Schools in East Africa are going into the new terms this year with a continual headache of finding resources to ensure affordable schooling. From Tanzania to Rwanda, Kenya and Uganda, the thread of insufficient learning materials, teachers, overcrowding and confusion over the fees charged is going to dominate the early weeks of the new term.
In Kenya, President William Ruto is facing the first test of his credentials as the first full academic year under his tenure begins on January 24, with a focus on implementation of his ambitious school reforms that experts estimate will cost at least Ksh635 billion ($5.12 billion) over five years.
In the coming week, Kenyan schools open amid confusion around accommodation of the inaugural cohort of junior secondary school (JSS) pupils in the new Competency Based Curriculum (CBC), which has been marred by confusion and poor planning.
As the Teachers Service Commission hastens to hire teachers to plug the staffing gaps, Education Cabinet Secretary Ezekiel Machogu said this week that the government will release funds to facilitate the junior secondary school programme.
Kenya is allocating Ksh15,000 ($120) to each JSS pupil, giving a huge boost to primary schools that will accommodate them to ramp up construction of laboratories, classrooms and acquire education materials.
“We’ve worked on a figure almost equal to what’s given to secondary schools (Ksh22,240/$180),” Machogu said on Monday while launching Form One selection in Nairobi.
President Ruto, during the launch of the Bottom-up Kenya Kwanza manifesto last year in the run-up to the General Election, recognised education as a key indicator and driver for socioeconomic development.
An immediate task is recruitment of teachers, both for secondary and primary schools, for which the government has committed to bridge the 116,000 shortfall. This will cost at least Ksh238 billion ($1.92 billion). Also urgent is construction of laboratories as the government recommended retention of junior high schools in primary schools.
The government also faces the financial pressure to raise Ksh28.84 billion ($232.6 million) to improve the capacity of day schools, guarantee access to quality education and reduce their costs as congestion worsens in learning institutions.
Recently the president said that junior high school learners who have no laboratories in their schools will be given opportunity to access these in neighbouring schools.
But what poses a major challenge is the revelations by the Parliamentary Budget Office in its audit of the education sector that 50 percent of boarding secondary schools and 70 percent of day secondary schools lack laboratory facilities.
This leaves the government with no choice but to build the facilities, a long-term venture that may take years to complete.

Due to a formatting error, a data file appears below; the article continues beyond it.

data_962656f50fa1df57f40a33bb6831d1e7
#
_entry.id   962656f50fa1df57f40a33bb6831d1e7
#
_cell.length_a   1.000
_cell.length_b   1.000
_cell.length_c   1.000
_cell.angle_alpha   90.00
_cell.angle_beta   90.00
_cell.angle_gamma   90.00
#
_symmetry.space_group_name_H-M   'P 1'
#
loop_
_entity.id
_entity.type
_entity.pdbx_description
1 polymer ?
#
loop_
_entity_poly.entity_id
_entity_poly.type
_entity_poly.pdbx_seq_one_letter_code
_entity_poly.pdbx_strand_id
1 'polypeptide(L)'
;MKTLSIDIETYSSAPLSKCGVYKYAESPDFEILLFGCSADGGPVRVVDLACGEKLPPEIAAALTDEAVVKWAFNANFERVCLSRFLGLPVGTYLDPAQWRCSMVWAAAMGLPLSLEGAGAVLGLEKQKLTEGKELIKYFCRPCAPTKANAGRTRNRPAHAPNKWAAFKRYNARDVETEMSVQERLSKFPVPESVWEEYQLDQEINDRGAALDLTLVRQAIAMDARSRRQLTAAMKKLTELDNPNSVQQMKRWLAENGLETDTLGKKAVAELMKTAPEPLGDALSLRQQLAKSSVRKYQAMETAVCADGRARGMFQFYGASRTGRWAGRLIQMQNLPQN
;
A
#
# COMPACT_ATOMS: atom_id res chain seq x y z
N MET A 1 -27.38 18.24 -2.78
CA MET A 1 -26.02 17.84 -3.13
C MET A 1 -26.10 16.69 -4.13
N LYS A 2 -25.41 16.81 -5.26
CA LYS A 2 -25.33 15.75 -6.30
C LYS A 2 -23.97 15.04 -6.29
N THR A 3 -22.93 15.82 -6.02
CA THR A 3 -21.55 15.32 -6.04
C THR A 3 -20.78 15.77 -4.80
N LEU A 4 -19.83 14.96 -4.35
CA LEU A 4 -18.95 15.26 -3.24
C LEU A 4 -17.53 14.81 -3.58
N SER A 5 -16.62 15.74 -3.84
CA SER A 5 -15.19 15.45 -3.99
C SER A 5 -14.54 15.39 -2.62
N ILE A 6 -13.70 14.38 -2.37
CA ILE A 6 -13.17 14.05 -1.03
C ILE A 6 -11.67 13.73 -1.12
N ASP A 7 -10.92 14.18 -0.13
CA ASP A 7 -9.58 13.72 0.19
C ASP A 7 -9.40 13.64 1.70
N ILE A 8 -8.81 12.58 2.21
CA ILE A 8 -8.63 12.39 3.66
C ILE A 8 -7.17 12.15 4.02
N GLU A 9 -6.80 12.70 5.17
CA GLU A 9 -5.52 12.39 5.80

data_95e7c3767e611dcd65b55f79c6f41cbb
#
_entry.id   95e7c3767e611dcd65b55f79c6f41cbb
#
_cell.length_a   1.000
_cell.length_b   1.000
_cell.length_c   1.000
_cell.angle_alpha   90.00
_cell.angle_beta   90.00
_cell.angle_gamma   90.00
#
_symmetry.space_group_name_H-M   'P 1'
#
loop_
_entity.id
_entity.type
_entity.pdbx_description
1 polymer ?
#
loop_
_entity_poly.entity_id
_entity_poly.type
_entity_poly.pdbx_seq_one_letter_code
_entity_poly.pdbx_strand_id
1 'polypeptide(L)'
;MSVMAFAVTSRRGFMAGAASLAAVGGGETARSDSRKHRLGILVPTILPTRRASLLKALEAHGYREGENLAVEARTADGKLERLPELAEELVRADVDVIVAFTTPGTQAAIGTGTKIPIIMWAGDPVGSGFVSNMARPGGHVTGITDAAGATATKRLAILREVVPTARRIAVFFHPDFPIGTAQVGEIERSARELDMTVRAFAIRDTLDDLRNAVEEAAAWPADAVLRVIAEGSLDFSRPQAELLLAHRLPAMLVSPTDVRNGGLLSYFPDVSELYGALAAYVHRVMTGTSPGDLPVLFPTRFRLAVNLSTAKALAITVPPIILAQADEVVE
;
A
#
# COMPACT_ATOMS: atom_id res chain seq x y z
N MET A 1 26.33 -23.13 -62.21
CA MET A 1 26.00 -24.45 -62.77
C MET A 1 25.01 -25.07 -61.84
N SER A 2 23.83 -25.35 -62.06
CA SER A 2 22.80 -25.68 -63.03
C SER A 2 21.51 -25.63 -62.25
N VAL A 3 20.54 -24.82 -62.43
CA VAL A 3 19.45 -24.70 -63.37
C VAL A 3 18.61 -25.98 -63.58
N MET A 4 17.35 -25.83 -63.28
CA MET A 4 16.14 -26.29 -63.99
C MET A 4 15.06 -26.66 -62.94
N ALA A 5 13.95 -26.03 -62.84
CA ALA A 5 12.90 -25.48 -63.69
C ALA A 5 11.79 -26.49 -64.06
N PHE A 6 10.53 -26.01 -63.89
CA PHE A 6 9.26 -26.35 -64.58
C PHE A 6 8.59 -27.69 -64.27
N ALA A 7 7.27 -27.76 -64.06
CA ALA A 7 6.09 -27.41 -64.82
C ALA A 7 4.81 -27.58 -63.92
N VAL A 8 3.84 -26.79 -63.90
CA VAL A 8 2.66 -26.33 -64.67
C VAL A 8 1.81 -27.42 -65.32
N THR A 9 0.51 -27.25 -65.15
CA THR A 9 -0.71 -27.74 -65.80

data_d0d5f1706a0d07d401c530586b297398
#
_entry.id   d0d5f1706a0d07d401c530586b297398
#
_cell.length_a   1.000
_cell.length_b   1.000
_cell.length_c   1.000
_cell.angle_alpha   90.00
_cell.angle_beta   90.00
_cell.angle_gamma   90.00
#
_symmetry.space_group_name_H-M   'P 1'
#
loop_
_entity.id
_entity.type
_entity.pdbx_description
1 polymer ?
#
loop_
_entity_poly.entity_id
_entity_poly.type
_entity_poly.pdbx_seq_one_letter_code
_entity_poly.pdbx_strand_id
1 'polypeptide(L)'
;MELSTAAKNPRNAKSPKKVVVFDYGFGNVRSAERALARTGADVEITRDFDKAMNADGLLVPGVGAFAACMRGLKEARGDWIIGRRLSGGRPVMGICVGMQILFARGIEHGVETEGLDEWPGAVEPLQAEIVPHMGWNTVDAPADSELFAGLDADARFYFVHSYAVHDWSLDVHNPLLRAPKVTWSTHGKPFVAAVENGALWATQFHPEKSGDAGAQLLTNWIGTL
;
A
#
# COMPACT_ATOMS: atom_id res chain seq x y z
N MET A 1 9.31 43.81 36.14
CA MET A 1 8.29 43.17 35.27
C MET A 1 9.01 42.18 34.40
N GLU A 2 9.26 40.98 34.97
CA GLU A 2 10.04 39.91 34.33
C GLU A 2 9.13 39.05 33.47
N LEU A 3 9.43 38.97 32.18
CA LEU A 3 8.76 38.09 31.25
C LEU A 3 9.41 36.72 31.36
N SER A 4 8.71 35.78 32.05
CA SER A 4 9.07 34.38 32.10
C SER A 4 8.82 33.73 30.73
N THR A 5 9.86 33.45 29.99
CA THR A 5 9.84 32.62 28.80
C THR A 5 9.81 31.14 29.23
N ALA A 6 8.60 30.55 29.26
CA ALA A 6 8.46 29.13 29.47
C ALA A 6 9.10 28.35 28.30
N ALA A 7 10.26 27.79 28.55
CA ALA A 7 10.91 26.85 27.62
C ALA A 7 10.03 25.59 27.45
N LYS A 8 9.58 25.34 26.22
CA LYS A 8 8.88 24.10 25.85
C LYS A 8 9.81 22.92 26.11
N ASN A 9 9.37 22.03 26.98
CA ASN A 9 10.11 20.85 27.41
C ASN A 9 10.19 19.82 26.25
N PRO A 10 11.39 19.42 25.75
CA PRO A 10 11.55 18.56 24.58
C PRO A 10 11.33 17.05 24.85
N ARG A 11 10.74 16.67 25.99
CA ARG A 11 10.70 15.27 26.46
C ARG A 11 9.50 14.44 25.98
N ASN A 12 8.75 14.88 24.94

Huge financial requirement
While the previous administration was cagey about the cost of implementing the CBC curriculum, proposals in the Kenya Kwanza manifesto on reforming the education sector offer a glimpse into the huge financial requirement the government faces.
The acid test for the Ruto administration, however, is to ensure a 100 percent transition of the 1,287,597 pioneer Grade Six learners, who sat their Kenya Primary School Education Assessment last year, into junior high school that has Grades Seven, Eight and Nine.
In Tanzania schools have re-opened amid a shortage of teachers, classrooms and learning resources, mostly laboratory equipment and books.
A total of 1,073, 941 children, almost evenly distributed between boys and girls, have been selected to start Form One classes this week under the Tanzania government’s mandatory free education for all children completing primary school.
In Uganda, officials were assuring both parents and schools that a fee cap that had raised controversy will be implemented only after stakeholders agree.
“It has ramifications on universal education coverage targets,” said Dennis Mugimba, spokesperson of the Ministry of Education. “Our hands are tied now. We cannot discuss it before it is decided on by the executive wing of government.”
“As you know education is not provided only by government. There are foundation bodies to consult, private school owners … because simply imposing this fees cap without their input, affects learning,” Mugimba added.
But parents are already agitated, questioning the logic behind the regulation – which leaked to the media before it was discussed by Cabinet. The policy proposal mentions only the maximum fee to be charged, which could now give school owners leeway to hike fees.
For instance, the government caps fees for a child in boarding primary school at Ush1.22 million ($329.4) per term, while day schools are to charge a maximum of Ush650,000 ($175.5).
The regulation caps fees for a student in a boarding secondary school at Ush1.6 million ($432), and Ush960,000 ($259.2) for a day scholar. Fees will be the biggest burden for parents smarting from recent economic hardships.